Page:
Beryl Nashar Young Researcher Award
The Beryl Nashar Young Researcher Award recognises the emerging research accomplishments of early- and mid-career alumni researchers.
Past recipients achievements include impactful research across health, medicine, sport science and the environment.
Nominees must comply with the following selection criteria
- Hold a minimum undergraduate Bachelor degree from the University of Newcastle
- Be aged 35 years or younger at the time of nomination
- Demonstrate outstanding achievement and/or contribution to any field of research.
Professor Beryl Nashar AO, OBE was a pioneer of women in STEMM. Born in Maryville in 1923, the eldest of four children, Beryl was an outstanding school student. She completed her Leaving Certificate at Newcastle Girls High School, topping the state in biology, and went on to become the first in her family to go to university. She completed an honours science degree at the University of Sydney, winning the university medal and receiving a research scholarship.
After one day in a teaching role at Hunter Girls High School, Beryl was offered a position at the University of Tasmania - which she accepted.
“Beryl went on to achieve more firsts in Australia: she was the first woman to be awarded a Rotary Foundation Fellowship, first woman to earn a PhD in geology from an Australian university and then, became the first female Dean at an Australian university – here at the University of Newcastle.”
Beryl published four books and 30 research papers. She was on the board of directors for the Royal Newcastle Hospital for 16 years, as well as the Faculty of Medicine and the Greater Newcastle Building Society. She was actively involved with the Federation of Business and Professional Women, holding the role of international president in 1974.
Dr Kcasey McLoughlin
Senior Lecturer, Newcastle Law School
Doctor of Philosophy (Politics) 2016
Bachelor of Laws / Diploma in Legal Practice 2009
Bachelor of Arts (Honours) 2007
Kcasey McLoughlin is a Senior Lecturer in Law at Newcastle Law School. Her research, broadly defined, concerns the extent to which law can be used as a tool for equality. She has contributed to and shaped important and timely public and scholarly debates about the importance of diversity in public institutions and her expertise has been recognised by policymakers, media outlets and community groups.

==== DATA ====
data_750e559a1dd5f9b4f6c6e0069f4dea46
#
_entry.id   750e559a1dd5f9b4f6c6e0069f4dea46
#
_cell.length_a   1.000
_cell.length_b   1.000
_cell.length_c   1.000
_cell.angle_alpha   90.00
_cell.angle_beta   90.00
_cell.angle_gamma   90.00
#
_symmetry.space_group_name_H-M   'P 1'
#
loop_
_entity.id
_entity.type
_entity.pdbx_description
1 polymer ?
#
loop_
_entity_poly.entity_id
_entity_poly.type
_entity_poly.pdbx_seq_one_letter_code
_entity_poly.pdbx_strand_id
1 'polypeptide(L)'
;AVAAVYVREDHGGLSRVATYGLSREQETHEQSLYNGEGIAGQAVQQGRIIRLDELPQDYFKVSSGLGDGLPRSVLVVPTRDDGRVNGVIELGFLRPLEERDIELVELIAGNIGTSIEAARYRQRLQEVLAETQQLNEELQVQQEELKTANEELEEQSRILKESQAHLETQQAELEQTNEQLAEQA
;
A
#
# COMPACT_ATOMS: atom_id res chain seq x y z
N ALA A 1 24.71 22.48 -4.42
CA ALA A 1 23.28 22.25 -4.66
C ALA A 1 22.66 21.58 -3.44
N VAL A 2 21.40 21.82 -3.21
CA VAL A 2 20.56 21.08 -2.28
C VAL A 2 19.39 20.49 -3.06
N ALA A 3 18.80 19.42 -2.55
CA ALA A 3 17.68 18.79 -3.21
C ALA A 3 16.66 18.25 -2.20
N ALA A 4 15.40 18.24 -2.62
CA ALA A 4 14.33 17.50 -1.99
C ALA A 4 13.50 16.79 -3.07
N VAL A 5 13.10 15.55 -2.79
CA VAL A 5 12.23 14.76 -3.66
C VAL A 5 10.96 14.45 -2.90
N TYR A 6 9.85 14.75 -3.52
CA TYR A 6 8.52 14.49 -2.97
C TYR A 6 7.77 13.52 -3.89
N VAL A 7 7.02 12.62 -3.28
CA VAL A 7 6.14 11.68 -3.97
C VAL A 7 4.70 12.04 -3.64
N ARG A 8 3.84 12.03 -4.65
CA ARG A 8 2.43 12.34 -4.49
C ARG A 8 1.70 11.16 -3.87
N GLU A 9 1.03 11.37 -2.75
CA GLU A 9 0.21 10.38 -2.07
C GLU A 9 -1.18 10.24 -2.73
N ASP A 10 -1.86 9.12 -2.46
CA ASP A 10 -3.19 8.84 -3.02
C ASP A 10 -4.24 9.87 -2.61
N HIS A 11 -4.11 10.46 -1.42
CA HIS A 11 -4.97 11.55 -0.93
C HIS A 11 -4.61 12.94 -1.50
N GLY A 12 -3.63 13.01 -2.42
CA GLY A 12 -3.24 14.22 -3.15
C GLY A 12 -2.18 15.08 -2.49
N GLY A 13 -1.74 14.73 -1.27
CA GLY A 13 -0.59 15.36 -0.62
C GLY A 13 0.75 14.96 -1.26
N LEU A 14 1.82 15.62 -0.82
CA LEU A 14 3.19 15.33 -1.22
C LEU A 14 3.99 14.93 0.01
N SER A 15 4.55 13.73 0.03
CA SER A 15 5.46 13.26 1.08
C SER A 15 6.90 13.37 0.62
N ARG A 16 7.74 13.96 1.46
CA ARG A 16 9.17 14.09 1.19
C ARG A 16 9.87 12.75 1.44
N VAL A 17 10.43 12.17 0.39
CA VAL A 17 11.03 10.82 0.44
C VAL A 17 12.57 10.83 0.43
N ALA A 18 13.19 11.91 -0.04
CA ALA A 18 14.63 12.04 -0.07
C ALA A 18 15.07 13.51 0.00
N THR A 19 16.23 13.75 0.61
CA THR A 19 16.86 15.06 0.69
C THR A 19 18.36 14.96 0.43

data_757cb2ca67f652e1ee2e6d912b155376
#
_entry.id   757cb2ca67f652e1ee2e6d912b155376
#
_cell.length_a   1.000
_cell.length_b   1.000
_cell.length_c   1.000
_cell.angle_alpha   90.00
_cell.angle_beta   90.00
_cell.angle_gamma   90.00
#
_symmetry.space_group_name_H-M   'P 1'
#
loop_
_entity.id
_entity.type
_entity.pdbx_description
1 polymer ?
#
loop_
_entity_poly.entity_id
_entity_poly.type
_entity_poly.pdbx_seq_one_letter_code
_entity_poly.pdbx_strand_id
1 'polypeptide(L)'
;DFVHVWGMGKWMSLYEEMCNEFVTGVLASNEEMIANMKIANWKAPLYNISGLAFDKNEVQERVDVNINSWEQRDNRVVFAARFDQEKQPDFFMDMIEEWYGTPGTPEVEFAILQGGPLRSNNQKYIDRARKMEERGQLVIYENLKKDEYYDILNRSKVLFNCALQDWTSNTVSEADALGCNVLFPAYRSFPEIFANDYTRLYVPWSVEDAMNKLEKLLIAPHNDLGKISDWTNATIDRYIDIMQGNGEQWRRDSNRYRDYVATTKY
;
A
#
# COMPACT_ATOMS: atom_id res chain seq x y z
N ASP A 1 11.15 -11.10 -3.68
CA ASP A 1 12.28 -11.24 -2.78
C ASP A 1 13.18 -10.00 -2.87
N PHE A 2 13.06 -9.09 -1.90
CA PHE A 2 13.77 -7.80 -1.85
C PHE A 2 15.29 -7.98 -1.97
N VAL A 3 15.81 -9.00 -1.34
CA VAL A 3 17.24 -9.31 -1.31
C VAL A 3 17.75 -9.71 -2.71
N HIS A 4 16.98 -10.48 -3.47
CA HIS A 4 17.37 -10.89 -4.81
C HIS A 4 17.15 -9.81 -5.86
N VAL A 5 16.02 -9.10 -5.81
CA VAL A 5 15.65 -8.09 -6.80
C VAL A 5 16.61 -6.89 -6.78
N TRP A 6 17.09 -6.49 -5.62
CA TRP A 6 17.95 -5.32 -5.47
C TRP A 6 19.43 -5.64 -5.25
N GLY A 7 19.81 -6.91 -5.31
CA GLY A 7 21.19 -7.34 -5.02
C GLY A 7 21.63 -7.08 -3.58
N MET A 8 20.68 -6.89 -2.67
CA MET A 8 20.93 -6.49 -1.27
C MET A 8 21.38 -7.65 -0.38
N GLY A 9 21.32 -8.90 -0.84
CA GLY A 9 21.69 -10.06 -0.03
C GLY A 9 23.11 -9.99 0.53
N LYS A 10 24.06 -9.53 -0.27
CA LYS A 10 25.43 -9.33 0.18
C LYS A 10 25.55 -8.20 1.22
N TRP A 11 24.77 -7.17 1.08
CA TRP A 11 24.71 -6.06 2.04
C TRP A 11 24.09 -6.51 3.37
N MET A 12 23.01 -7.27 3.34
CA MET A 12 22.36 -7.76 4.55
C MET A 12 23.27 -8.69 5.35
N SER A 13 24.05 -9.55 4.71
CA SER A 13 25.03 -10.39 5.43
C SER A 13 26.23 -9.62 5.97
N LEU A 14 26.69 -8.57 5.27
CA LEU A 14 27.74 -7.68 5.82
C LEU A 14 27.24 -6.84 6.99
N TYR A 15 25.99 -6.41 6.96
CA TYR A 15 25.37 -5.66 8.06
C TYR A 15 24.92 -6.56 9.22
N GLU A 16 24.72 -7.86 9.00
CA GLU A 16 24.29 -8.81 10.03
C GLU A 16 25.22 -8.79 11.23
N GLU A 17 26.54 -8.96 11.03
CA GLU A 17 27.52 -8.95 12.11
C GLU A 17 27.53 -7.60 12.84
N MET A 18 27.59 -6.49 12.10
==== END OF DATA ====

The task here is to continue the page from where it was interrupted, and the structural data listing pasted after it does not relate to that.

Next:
Dr McLoughlin was awarded the 2017 Australian Political Studies Association Best PhD Prize for her thesis ‘Situating Women Judges on the High Court of Australia: Not just men in skirts?’ Her first book ‘Women Judges and the Gender Order: Lessons from the High Court of Australia’ (Routledge, 2021) further extends her pathbreaking doctoral research.
In the post-doctoral stage of her career Kcasey has extended the reach of her research to strengthening gender justice internationally. Her ARC Discovery Project with leading scholars Prof Louise Chappell (Director, Human Rights Institute, UNSW) and Dr Rose Grey (USyd) advances Australia's commitment to gender justice internationally by addressing the International Criminal Court’s (ICC’s) poor conviction record for sexual and gender-based (SGB) crimes.
Her status as an emerging research leader was further recognised in 2019 with her nomination for the Academy of Social Sciences Paul Bourke Award for Early Career Research.
The University of Newcastle acknowledges the traditional custodians of the lands within our footprint areas: Awabakal, Darkinjung, Biripai, Worimi, Wonnarua, and Eora Nations. We also pay respect to the wisdom of our Elders past and present.